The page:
The name of a person, place, or thing is that by which it is known. The names of God are those by which He is known – they denote His character and attributes.
- Primary Names of God:
- God (Elohim) – אֱלֹהִם : “Creator God” It is interesting to note that the name “Elohim” is plural and that later in the history of progressive revelation, God revealed Himself as being one God eternally existent in three Persons, Father, Word (Son) and Holy Spirit – Genesis 1: 27 reads, “Then God said, ‘Let Us make man in Our image, according to Our likeness’” (Gen 1:1).
- YHWH – יהוה : “I AM” The Personal Name of God (Correct pronunciation was lost because the Jews stopped speaking the Name to avoid blaspheming) Transliterated as “Jehovah” in the 1611 King James Version and American Standard Version of 1901 – The correct pronunciation, however, is probably closer to “YaHVeH” – Rendered as “LORD” in most modern translations of the Bible (Ex 6:1-4).
- Adonai – אַדֹנִי : “Lord and Master” When reading from the Old Testament, Jews substituted the title “Adonai” in place of God’s Personal Name “YHWH” to avoid blaspheming – consequently, the correct pronunciation was eventually lost (Josh 5:13-15).
- God (Theos) – θεος: “Creator and Initiator” (John 1:1).
- Lord (Kurios) – κυριος: “Lord” The Life Giver – the God of Abraham (Romans 10:9-13).
- Compound Names of God:
- El Shadai – אֵל שַדּי : “God Almighty” (Gen 17:1).
- El Elyon – אֵל עֶלְיוֹן : “God Most High” (Gen 14:19).
- El Olam – אֵל עוֹלָם : “God Everlasting” (Gen 21:33).
- El Roi – אֵל רֳאִי : “God Who sees” (Gen 16:13).
Note: This list of God’s names and titles is not exhaustive!
VI. The doctrine of the Trinity, or, Tri-unity of God.
“The grace of the Lord Jesus Christ, and the love of God, and the communion of the Holy Spirit be with you all. Amen.” – Paul the Apostle, 2 Corinthians 13:14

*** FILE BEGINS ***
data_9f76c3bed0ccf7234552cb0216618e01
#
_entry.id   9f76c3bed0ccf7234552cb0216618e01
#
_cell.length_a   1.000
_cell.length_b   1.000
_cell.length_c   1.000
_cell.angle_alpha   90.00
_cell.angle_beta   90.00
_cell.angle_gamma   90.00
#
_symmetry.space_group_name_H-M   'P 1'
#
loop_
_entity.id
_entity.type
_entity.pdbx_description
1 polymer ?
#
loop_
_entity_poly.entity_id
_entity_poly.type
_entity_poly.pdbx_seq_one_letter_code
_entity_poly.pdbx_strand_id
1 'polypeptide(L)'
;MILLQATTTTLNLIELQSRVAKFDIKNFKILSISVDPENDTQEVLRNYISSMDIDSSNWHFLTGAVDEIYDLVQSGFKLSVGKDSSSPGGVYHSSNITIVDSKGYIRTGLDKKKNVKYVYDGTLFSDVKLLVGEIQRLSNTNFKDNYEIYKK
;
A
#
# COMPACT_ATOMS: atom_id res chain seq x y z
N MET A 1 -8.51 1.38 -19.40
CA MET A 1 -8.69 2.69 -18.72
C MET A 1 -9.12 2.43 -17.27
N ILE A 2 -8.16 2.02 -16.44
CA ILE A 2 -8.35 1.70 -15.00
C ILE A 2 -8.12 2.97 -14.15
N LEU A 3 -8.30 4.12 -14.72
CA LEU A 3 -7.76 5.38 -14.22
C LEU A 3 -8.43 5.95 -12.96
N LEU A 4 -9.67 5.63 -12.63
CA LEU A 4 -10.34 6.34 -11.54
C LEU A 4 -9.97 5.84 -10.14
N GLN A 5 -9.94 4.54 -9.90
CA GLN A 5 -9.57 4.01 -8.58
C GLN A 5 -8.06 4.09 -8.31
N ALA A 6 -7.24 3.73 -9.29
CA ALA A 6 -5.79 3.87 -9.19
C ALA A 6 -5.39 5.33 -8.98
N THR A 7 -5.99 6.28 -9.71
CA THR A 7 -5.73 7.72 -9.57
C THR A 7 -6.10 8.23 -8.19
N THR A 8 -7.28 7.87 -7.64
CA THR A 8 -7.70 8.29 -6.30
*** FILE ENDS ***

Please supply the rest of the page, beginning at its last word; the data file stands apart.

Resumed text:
- Definition – the doctrine stated.
Over the course of history of God’s ‘progressive’ revelation to Mankind, God at first emphasized His ‘oneness’, but eventually revealed Himself as one God eternally existent in three Persons within the Godhead – Father, Son (or, Word) and Holy Spirit; three distinct individual persons united in one essence.
“And Jesus came and spoke to them, saying, ‘All authority has been given to Me in heaven and on earth. Go therefore and make disciples of all the nations, baptizing them in the name of the Father and of the Son and of the Holy Spirit, teaching them to observe all things that I have commanded you; and lo, I am with you always, even to the end of the age.’ Amen.” – Matthew 28:18-20
- Scriptural evidence for the doctrine.
- Evidence of one unique God (Deuteronomy 6:4).
- Evidence of three Persons within the Godhead (Ephesians 1:3-14; c.f. Genesis 1:26 & 19:24).
- Clarification of the doctrine.
- The Father is God (1 Cor. 8:6; John 6:27; 1 Pet. 1:2).
- The Son (also called the “Word” by John) is God (Heb. 1:8; Rom. 9:5; John 8:58; 20:28).
- The Holy Spirit is God (Acts 5:3-4).
- The Father is not the Son or the Holy Spirit.
- The Son is not the Father or the Holy Spirit.
- The Holy Spirit is not the Father or the Son.
- The Son eternally proceeds from the Father; thus the phrase “only begotten Son”.
- The Holy Spirit proceeds from both the Father and the Son.
VII. The Nicean Creed; a clarification of the doctrine by the Council of Constantinople (381 AD).
“I believe in one God, the Father Almighty, Maker of heaven and earth, and of all things visible and invisible; and in one Lord Jesus Christ, the only begotten Son of God, begotten of His Father before all worlds, God of God, Light of Light, very God of very God, begotten, not made, being of one substance with the Father; by whom all things were made; who for us men and for our salvation came down from Heaven, and was incarnate by the Holy Ghost of the virgin, Mary, and was made man; and was crucified also for us under Pontius Pilate; He suffered and was buried; and the third day He rose again according to the Scriptures, and ascended into Heaven, and sits on the right hand of the Father; and He shall come again, with glory, to judge both the living and the dead; whose kingdom shall have no end. And I believe in the Holy Ghost, the Lord, and Giver of Life, who proceeds from the Father and the Son; who with the Father and the Son together is worshiped and glorified; who spoke by the Prophets. And I believe one holy catholic and apostolic Church; acknowledge one baptism for the remission of sins; and I look for the resurrection of the dead, and the life of the world to come. Amen.”